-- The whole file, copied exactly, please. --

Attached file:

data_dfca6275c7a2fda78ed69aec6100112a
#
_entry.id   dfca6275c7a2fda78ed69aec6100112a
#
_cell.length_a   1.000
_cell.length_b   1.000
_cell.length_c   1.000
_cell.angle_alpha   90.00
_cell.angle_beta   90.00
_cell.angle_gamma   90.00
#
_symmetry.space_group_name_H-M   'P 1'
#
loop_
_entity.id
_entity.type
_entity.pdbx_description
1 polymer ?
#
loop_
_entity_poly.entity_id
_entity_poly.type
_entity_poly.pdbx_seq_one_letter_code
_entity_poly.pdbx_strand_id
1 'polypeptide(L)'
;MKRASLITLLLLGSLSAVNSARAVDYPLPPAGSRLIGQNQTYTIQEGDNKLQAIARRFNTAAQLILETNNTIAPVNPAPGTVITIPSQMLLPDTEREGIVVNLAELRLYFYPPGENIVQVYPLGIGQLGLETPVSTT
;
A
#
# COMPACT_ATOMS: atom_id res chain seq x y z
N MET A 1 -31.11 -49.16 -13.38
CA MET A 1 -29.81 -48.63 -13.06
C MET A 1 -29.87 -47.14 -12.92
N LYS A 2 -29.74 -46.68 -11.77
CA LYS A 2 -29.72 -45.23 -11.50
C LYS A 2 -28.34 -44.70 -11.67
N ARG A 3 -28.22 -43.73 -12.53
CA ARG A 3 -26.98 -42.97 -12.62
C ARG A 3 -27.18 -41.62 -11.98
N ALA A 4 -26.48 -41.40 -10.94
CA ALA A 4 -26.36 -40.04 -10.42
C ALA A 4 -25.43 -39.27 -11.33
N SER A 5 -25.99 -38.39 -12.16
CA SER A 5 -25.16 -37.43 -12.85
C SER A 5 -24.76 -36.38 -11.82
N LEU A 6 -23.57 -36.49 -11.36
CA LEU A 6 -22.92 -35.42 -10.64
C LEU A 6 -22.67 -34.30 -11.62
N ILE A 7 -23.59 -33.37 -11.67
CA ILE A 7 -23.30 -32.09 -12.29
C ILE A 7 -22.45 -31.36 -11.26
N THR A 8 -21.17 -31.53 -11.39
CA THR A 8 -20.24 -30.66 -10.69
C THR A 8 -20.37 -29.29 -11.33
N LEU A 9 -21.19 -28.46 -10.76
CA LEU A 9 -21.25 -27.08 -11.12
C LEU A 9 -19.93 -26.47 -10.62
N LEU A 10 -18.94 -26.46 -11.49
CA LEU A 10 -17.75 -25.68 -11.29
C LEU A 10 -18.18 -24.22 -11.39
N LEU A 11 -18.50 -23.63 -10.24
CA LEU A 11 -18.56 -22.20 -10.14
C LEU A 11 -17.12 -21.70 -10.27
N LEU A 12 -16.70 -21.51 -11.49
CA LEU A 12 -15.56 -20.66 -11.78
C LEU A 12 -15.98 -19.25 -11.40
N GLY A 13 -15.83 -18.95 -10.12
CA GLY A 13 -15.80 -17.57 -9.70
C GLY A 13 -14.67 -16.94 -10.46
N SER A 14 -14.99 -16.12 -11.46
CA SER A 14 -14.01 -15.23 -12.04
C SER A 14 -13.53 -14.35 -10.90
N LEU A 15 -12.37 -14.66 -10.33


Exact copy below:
data_dfca6275c7a2fda78ed69aec6100112a
#
_entry.id   dfca6275c7a2fda78ed69aec6100112a
#
_cell.length_a   1.000
_cell.length_b   1.000
_cell.length_c   1.000
_cell.angle_alpha   90.00
_cell.angle_beta   90.00
_cell.angle_gamma   90.00
#
_symmetry.space_group_name_H-M   'P 1'
#
loop_
_entity.id
_entity.type
_entity.pdbx_description
1 polymer ?
#
loop_
_entity_poly.entity_id
_entity_poly.type
_entity_poly.pdbx_seq_one_letter_code
_entity_poly.pdbx_strand_id
1 'polypeptide(L)'
;MKRASLITLLLLGSLSAVNSARAVDYPLPPAGSRLIGQNQTYTIQEGDNKLQAIARRFNTAAQLILETNNTIAPVNPAPGTVITIPSQMLLPDTEREGIVVNLAELRLYFYPPGENIVQVYPLGIGQLGLETPVSTT
;
A
#
# COMPACT_ATOMS: atom_id res chain seq x y z
N MET A 1 -31.11 -49.16 -13.38
CA MET A 1 -29.81 -48.63 -13.06
C MET A 1 -29.87 -47.14 -12.92
N LYS A 2 -29.74 -46.68 -11.77
CA LYS A 2 -29.72 -45.23 -11.50
C LYS A 2 -28.34 -44.70 -11.67
N ARG A 3 -28.22 -43.73 -12.53
CA ARG A 3 -26.98 -42.97 -12.62
C ARG A 3 -27.18 -41.62 -11.98
N ALA A 4 -26.48 -41.40 -10.94
CA ALA A 4 -26.36 -40.04 -10.42
C ALA A 4 -25.43 -39.27 -11.33
N SER A 5 -25.99 -38.39 -12.16
CA SER A 5 -25.16 -37.43 -12.85
C SER A 5 -24.76 -36.38 -11.82
N LEU A 6 -23.57 -36.49 -11.36
CA LEU A 6 -22.92 -35.42 -10.64
C LEU A 6 -22.67 -34.30 -11.62
N ILE A 7 -23.59 -33.37 -11.67
CA ILE A 7 -23.30 -32.09 -12.29
C ILE A 7 -22.45 -31.36 -11.26
N THR A 8 -21.17 -31.53 -11.39
CA THR A 8 -20.24 -30.66 -10.69
C THR A 8 -20.37 -29.29 -11.33
N LEU A 9 -21.19 -28.46 -10.76
CA LEU A 9 -21.25 -27.08 -11.12
C LEU A 9 -19.93 -26.47 -10.62
N LEU A 10 -18.94 -26.46 -11.49
CA LEU A 10 -17.75 -25.68 -11.29
C LEU A 10 -18.18 -24.22 -11.39
N LEU A 11 -18.50 -23.63 -10.24
CA LEU A 11 -18.56 -22.20 -10.14
C LEU A 11 -17.12 -21.70 -10.27
N LEU A 12 -16.70 -21.51 -11.49
CA LEU A 12 -15.56 -20.66 -11.78
C LEU A 12 -15.98 -19.25 -11.40
N GLY A 13 -15.83 -18.95 -10.12
CA GLY A 13 -15.80 -17.57 -9.70
C GLY A 13 -14.67 -16.94 -10.46
N SER A 14 -14.99 -16.12 -11.46
CA SER A 14 -14.01 -15.23 -12.04
C SER A 14 -13.53 -14.35 -10.90
N LEU A 15 -12.37 -14.66 -10.33